The words “diabetes” and “camp” may not seem to go together.

Camps offer games and activities and they’re supposed to be fun. Diabetes involves carbohydrate testing, and sometimes insulin injections, which are not fun.
But children with diabetes do all the same activities as other kids, the only difference is that they do these activities under the eyes of a well trained medical staff whose specialty is dealing with diabetic children.

A typical day at camp might start at dawn, when everyone wakes up and tests their blood. Then, after the days first insulin injection, everyone eats a breakfast that fits into his/her meal plan. Test, insulin injections and meals are scheduled between all types of activities: Outdoor activities like archery, backpacking, fishing, kayaking, canoeing and sailing; team sports like soccer, baseball, basketball, street hockey; plus dancing, performing arts, crafts and even radio broadcasting may be offered. As the sun sets the campfires are lit and children gather around for stories and special bonding with fellow diabetic campers and staff.

For older diabetic children there are many well supervised trips they can choose to participate in if they wish. A overnight hike through the Maine woods, a 50 mile horseback ride in Colorado, 3 days on the Suwanee river in Florida or rock climbing adventure in California . During these activities diabetic children learn how to fine- tune their blood sugar control. For instance, when everyone stops to test his/ her blood sugar, the staff can help figure out how much food or insulin they need to keep blood sugar in normal range.

Dustin Moore was not excited about going to a camp full of kids with diabetes, he never imagined he would get to try things like kayaking, rock climbing, sailing or backpacking on a rough mountain trail. During these activities he learned a lot about his diabetes. “The camp counselors were the key to my learning about my diabetes”, says Dustin. You can learn a lot by just watching what they do and listening to them. It was so nice to see older people who have managed to be healthy, happy and athletic with diabetes. “Seeing someone you look up to control their diabetes is very cool!” says Dustin.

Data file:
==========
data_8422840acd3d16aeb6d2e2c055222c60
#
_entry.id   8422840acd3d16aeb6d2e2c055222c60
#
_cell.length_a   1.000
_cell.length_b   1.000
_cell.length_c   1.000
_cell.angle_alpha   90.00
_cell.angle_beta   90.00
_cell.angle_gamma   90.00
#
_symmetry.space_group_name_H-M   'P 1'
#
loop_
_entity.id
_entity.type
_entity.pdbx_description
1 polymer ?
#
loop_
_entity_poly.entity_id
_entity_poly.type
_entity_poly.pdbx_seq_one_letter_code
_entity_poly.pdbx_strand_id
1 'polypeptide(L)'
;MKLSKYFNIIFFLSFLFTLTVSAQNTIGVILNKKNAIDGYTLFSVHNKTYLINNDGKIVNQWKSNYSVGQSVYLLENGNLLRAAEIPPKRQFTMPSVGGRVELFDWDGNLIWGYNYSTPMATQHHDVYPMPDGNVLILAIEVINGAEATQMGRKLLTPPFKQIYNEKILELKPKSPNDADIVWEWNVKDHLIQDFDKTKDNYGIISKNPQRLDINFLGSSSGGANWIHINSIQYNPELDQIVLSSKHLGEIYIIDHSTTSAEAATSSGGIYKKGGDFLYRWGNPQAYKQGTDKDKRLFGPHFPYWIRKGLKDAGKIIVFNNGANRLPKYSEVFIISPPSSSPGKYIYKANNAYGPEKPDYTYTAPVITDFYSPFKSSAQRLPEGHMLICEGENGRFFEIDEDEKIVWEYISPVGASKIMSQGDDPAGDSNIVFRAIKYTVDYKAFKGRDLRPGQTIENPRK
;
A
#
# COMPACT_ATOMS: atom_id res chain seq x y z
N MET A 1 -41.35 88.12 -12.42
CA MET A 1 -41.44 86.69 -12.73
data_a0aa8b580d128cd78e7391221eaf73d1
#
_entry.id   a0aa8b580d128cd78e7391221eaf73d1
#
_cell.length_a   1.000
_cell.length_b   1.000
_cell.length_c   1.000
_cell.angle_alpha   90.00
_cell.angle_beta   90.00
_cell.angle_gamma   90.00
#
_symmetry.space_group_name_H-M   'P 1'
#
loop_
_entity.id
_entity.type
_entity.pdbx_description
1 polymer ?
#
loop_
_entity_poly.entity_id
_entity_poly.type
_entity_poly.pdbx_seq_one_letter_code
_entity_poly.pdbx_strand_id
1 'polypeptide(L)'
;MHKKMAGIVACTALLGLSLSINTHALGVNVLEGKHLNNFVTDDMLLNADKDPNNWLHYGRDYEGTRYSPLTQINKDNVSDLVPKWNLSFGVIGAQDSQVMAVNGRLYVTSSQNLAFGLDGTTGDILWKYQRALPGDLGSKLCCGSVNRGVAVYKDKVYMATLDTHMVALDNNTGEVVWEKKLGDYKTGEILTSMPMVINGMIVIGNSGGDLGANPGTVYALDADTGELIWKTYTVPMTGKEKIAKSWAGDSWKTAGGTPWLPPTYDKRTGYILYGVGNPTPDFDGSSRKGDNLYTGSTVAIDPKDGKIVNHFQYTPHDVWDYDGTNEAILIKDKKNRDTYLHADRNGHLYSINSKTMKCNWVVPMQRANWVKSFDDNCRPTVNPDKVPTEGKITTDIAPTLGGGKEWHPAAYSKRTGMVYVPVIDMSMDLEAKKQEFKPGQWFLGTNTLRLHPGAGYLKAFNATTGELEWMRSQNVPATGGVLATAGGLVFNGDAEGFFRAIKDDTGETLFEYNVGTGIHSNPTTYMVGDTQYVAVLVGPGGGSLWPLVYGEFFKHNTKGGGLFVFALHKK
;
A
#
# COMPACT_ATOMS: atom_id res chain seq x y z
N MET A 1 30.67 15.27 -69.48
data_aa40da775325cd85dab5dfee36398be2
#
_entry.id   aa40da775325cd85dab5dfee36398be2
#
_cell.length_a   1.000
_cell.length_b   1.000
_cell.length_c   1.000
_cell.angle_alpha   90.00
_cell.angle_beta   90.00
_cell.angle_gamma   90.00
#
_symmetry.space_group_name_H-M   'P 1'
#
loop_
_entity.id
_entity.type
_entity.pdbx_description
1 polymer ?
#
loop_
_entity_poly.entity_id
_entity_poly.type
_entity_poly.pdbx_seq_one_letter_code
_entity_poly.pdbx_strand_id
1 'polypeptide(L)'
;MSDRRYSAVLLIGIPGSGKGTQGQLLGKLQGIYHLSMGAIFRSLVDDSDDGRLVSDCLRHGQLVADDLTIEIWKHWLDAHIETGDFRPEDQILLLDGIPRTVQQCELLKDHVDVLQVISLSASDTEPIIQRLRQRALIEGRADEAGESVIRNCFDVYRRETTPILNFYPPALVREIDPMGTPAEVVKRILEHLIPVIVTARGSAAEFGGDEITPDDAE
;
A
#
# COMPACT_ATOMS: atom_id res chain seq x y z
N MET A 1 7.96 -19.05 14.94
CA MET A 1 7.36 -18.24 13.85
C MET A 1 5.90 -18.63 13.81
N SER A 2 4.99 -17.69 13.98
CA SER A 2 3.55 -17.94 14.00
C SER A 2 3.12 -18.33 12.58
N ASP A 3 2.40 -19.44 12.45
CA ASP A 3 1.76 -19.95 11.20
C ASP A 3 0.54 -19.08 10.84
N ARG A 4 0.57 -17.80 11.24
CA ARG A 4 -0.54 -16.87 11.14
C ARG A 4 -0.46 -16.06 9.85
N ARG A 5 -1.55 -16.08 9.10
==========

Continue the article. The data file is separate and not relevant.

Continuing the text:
Paul Madden’s parents wanted to send him away to a special diabetes camp. “I had no idea why,” he says. “I didn’t want diabetes to be my specialty.” That was 35 years ago! He must have had a good time, because now he manages a diabetes camp for the Joslin Diabetes Center in Boston. Most camps have a high return rate for campers, many of whom have gone on to become counselors, staff, and role models for younger campers. Thus it is reasonable to assume that they have benefited not only from the camp experience but also from friendships that have developed from being in an environment where the norm is to have diabetes.

Sponsors Thoughts...

As a hotel we are in the business of giving people memorable experiences and that doesn’t just happen at our hotels but in our communities as well. Nothing brightens our day more than getting a letter from a diabetic camper that has had a great camp experience partially because of our donation and that is a gift that will last us a lifetime.

Abigail Flynn, Hilton Inns

Judging from the letters from campers I have supported, the camp experience for a diabetic can be life changing. By attending camp with other diabetic children and counselors, these youngsters soon realize that they are not alone and that their condition can be managed without dominating their lives. I’m amazed at how many of these people arrive at camp thinking “why me” and leave saying “no problem” I can handle this.

Dan Johnson, Steven Bader & Co – Valley Falls N.Y.

All of our campers come from financially challenged families and receive partial scholarships.

We invite you to become a Camp Angel by sponsoring a child to attend camp.

Camp Angels is a 501(c)(3) organization and all donations are tax-exempt in accordance with IRS regulations.

Scroll to top